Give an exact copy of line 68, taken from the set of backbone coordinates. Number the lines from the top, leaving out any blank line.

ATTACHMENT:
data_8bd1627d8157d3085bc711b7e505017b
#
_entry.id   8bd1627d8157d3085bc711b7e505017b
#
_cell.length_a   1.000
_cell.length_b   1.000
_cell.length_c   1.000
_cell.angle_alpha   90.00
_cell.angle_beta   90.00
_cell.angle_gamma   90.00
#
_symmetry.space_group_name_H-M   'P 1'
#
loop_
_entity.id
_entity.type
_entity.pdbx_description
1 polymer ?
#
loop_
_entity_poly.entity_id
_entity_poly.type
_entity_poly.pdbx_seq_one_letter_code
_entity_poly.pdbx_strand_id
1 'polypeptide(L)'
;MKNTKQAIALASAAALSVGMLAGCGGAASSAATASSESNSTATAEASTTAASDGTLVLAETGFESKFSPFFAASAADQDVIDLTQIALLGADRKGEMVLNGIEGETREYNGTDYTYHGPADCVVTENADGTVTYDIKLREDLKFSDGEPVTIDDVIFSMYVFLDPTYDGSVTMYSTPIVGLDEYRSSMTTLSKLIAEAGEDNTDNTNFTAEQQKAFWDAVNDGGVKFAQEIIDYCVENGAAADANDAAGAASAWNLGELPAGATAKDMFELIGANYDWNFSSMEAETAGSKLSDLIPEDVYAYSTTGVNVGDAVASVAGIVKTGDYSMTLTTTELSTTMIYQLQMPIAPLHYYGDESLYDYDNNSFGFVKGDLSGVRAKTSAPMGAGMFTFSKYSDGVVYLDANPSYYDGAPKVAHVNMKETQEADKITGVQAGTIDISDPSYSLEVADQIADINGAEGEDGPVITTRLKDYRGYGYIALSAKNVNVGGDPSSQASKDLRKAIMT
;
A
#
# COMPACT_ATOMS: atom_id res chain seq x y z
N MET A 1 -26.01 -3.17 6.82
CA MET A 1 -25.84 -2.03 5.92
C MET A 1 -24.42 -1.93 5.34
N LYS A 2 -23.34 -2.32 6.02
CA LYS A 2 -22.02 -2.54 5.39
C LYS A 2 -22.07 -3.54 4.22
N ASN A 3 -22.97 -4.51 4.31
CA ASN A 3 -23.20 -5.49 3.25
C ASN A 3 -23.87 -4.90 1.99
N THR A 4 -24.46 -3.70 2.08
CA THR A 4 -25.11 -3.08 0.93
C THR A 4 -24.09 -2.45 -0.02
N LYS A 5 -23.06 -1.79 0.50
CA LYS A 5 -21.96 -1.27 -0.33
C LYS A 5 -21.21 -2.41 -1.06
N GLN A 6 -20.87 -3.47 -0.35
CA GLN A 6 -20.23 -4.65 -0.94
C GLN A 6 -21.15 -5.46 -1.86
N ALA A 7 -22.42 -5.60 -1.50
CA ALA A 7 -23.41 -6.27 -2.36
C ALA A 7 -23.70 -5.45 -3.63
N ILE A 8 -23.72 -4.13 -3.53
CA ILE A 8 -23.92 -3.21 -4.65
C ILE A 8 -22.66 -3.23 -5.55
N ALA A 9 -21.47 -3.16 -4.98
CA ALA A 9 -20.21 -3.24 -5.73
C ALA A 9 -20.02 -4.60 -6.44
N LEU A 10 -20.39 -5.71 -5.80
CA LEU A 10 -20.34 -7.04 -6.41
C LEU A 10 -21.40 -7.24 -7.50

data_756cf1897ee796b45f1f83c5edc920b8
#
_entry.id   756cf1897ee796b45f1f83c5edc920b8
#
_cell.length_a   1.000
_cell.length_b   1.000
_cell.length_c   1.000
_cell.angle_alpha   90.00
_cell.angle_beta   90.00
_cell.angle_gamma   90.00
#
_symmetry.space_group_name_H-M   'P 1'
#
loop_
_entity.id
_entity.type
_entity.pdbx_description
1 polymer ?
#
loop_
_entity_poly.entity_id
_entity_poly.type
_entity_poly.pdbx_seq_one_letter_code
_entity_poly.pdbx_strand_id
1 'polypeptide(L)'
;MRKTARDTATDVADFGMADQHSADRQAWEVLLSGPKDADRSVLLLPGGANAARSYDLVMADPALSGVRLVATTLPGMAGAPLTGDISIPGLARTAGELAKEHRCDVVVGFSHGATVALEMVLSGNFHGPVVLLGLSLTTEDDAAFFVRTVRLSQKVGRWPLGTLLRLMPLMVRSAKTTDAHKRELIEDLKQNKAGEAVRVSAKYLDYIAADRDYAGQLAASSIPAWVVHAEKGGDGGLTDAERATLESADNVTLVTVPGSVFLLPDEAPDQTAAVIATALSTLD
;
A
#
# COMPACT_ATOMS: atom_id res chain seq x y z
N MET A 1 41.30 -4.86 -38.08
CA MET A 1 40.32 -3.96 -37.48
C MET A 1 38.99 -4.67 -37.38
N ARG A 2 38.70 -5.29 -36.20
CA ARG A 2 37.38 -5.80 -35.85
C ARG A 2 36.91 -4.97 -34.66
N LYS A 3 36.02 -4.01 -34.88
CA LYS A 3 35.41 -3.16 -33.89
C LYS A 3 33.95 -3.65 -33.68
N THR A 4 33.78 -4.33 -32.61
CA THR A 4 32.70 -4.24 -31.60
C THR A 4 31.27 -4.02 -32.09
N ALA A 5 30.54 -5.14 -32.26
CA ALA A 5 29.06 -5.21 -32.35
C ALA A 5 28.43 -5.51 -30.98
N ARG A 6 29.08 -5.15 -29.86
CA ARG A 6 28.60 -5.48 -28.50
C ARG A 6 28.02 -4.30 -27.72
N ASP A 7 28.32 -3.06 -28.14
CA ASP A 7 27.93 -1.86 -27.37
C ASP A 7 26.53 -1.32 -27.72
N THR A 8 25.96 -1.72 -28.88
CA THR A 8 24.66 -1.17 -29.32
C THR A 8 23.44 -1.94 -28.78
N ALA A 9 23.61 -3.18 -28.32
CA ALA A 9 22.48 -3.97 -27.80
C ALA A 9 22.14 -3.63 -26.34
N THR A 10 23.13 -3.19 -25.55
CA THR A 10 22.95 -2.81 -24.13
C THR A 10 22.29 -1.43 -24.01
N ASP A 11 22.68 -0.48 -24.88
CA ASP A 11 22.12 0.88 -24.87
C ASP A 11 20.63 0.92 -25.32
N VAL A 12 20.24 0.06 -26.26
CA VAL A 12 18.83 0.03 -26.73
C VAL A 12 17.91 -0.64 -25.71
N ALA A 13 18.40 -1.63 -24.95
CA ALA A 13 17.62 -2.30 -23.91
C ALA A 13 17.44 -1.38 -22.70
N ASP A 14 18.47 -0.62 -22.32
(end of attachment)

_cell.angle_alpha   90.00